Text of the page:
Skip to content presents…the top ranked posts of 2011

December 20, 2011

Well… it has been a great year at & — before we wish you safe and happy holidays, we want to show you the top posts of 2011 as determined by you the readers.  These choices were based on the number of views, the number ‘shares’ & re-posts, as well as the number of comments.  Links are included for those who wish to review them.


#3 – Coming in at number 3 was the blog entitled “Palpation and assessment of the Levator Scapulae” where we put to rest some of the common myths surrounding the location and assessment of this important lateral cervical muscle.  This post garnered many comments of confusion…quickly followed by comments of thanks when the person went back to review the actual location of the structure in their dissection books.

#2 – “Scar tissue, knots, adhesions oh my… What is YOUR outcome measure when performing soft tissue treatments…and more importantly, is it palpable?” – coming in at number 2 was a recent entry where we questioned many of the commonly sited outcome measures used by practitioners during soft tissue therapy application.  Based on the response of the thousands of people who read this post, we received an overwhelming appreciation for the post which seemed to clear up some internal struggles that practitioners were having regarding the topic.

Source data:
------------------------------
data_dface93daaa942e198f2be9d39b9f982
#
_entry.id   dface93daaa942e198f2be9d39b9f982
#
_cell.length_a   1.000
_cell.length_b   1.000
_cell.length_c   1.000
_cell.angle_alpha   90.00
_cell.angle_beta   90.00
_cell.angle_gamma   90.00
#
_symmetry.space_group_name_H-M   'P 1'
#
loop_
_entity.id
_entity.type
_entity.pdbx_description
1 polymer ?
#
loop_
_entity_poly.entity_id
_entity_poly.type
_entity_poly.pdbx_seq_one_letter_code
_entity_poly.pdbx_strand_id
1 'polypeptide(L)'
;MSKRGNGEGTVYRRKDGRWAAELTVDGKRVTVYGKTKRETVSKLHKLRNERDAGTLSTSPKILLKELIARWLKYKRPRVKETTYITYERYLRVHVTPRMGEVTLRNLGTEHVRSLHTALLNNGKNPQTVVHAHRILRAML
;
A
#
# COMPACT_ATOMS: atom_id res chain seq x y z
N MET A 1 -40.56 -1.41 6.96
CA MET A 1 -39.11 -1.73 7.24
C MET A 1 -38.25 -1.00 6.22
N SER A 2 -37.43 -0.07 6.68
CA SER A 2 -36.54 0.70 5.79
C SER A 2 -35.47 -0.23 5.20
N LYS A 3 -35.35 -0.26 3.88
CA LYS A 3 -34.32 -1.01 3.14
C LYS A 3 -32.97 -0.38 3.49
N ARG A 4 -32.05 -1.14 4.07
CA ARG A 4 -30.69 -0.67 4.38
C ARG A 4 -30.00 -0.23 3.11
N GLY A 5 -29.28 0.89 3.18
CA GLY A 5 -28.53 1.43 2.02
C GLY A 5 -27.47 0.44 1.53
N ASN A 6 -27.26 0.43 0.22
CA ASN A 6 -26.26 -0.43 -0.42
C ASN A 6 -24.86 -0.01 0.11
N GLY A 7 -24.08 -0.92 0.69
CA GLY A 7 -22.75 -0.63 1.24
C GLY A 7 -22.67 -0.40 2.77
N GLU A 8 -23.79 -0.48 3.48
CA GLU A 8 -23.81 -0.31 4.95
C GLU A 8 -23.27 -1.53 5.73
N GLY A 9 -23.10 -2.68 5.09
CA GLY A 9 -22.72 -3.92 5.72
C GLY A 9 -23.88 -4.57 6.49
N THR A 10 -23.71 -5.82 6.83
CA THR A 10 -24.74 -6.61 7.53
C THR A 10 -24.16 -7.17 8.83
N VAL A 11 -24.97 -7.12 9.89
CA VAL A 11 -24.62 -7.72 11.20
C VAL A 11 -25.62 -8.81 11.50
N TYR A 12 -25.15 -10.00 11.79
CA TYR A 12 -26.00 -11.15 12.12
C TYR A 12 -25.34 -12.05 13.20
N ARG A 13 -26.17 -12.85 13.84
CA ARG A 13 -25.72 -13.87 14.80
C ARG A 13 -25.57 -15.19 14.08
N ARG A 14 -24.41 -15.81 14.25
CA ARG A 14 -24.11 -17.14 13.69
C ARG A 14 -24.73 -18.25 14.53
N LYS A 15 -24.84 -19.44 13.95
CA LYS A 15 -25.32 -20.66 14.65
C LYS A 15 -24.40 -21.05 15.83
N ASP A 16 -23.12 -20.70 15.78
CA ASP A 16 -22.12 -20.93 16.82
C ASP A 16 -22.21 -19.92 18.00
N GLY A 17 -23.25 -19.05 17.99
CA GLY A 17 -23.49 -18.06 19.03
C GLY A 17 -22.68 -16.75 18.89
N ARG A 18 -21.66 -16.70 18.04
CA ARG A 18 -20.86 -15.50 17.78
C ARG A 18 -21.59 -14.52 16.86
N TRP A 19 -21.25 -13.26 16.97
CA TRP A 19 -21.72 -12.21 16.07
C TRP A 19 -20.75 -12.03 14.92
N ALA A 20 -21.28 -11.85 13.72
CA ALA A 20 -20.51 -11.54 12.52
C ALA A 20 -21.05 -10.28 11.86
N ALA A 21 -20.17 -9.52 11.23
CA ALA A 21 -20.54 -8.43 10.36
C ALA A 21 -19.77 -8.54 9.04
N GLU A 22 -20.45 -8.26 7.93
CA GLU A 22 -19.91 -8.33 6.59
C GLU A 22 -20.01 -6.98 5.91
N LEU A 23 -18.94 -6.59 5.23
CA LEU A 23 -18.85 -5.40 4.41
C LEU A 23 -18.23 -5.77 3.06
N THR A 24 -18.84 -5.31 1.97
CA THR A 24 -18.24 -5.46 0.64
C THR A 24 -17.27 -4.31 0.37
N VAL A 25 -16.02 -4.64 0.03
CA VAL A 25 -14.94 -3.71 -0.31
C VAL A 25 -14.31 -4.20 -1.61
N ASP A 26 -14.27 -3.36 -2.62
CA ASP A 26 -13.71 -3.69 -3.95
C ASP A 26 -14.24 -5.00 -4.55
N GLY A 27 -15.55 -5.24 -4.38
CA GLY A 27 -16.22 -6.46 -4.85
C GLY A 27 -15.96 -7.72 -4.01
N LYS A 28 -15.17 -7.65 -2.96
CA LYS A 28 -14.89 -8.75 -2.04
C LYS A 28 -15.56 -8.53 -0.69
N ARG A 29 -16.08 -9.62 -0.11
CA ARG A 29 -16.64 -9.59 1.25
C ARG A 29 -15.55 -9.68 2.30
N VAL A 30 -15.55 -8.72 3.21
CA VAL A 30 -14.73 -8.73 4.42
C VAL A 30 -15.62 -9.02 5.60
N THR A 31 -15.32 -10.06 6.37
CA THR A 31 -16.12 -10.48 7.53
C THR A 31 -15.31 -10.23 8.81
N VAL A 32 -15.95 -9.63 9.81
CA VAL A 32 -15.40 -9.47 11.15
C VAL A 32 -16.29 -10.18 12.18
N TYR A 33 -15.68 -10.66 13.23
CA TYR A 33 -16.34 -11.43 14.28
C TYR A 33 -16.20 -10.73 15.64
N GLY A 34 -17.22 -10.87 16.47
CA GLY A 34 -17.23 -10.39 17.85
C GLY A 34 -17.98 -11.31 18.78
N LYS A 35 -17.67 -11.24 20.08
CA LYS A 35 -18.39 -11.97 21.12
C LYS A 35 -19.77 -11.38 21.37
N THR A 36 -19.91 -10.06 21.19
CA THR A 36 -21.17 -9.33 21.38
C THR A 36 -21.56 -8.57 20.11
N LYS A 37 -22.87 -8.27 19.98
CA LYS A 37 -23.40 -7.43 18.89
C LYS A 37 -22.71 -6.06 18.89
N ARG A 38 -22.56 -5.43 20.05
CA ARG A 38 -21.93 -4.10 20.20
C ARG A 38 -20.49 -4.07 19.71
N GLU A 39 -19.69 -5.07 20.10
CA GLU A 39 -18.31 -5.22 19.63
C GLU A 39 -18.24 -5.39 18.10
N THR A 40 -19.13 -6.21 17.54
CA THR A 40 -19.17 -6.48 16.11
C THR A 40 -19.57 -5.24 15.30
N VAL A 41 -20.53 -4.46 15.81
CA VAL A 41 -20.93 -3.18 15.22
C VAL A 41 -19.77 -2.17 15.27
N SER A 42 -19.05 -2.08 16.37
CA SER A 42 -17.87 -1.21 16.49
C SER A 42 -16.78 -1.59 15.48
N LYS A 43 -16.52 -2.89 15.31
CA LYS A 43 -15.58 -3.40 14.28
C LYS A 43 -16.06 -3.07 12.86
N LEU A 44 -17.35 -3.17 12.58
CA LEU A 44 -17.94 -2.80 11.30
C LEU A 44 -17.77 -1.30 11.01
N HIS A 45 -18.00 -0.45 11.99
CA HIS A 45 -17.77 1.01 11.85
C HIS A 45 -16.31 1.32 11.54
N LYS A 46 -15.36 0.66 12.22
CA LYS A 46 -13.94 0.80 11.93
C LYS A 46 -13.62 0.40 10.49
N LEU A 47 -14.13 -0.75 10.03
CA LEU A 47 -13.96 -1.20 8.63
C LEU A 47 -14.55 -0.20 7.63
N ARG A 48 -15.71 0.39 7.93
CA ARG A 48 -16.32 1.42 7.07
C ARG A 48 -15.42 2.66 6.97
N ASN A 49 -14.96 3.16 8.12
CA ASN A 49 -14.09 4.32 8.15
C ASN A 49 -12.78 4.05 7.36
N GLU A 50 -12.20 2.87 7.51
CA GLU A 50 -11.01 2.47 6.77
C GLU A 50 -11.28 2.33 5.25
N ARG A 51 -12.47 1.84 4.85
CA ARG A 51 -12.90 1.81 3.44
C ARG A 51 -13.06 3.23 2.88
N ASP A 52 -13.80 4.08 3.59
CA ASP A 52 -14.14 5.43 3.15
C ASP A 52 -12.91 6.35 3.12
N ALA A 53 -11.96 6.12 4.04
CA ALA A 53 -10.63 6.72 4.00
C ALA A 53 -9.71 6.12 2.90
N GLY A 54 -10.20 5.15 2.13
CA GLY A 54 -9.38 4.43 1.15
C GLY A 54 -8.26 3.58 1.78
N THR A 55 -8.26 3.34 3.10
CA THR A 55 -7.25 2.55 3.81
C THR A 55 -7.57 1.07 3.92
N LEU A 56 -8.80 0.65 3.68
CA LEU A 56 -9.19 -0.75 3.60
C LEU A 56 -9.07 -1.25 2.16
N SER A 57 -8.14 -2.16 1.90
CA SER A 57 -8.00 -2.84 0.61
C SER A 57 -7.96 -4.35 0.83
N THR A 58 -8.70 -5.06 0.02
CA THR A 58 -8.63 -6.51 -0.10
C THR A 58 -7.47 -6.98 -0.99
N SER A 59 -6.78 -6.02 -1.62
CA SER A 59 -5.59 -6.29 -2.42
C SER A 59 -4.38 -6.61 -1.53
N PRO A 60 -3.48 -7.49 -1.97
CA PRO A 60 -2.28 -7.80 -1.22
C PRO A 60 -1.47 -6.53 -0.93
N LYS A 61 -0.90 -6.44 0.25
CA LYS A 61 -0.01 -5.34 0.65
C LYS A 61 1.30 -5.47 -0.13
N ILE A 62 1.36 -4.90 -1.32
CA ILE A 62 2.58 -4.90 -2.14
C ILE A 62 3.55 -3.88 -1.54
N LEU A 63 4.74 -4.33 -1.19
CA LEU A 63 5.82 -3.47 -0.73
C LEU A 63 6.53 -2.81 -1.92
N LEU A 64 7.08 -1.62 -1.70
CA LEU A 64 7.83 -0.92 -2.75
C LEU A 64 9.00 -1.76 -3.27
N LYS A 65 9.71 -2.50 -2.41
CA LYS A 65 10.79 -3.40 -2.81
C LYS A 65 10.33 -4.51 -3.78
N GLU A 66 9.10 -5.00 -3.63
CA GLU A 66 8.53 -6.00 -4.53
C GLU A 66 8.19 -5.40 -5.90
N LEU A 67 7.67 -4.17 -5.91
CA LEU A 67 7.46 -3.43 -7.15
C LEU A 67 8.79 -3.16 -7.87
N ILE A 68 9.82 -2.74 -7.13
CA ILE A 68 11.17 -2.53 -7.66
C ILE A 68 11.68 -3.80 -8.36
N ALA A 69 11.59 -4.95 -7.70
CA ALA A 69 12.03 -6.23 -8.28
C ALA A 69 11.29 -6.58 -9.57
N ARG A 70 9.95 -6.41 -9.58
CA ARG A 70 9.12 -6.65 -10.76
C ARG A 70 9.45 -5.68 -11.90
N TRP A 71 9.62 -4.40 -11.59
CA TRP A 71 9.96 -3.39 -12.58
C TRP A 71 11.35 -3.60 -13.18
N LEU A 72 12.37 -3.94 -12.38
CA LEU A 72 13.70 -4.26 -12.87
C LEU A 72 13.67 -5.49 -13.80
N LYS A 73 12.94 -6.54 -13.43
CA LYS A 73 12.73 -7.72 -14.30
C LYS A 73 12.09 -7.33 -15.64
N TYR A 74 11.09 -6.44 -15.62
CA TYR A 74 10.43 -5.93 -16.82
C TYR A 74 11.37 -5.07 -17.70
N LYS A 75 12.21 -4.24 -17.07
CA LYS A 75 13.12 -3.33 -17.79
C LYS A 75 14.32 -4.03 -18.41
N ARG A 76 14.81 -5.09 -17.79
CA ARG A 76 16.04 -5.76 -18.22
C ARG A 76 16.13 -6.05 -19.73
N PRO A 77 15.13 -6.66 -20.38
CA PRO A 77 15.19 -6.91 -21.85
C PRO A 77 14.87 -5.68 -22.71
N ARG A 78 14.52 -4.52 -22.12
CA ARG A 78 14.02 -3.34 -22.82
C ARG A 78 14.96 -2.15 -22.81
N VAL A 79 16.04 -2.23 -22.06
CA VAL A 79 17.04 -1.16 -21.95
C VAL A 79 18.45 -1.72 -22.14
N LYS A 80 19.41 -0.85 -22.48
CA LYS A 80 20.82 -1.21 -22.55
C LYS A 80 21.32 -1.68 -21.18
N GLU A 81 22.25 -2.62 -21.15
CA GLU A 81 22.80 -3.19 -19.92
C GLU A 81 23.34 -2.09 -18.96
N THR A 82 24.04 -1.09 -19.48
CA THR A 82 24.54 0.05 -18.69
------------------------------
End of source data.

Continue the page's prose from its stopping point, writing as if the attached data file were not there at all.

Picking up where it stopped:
#1 – …and the winner is “Is your soft tissue technique doing what you think its doing?” – in this post, which was actually an audio clip taken at a Functional Range Release seminar in Toronto, Dr. Spina questioned the many forms of soft tissue therapy currently being utilized based on the known mechanics of fascia & soft tissue.  Theories commonly utilized to justify many techniques were scrutinized in light of this knowledge….which ones stood up to the challenge?  Click on the link to review the post and see.

Honourable Mentions:

–  The Direction of Fascia

 You don’t know squat?  …teaching your patients proper squatting technique

–   Progressing Spinal Strength using  ‘Bridging’ Exercises – Part 1, Part 2


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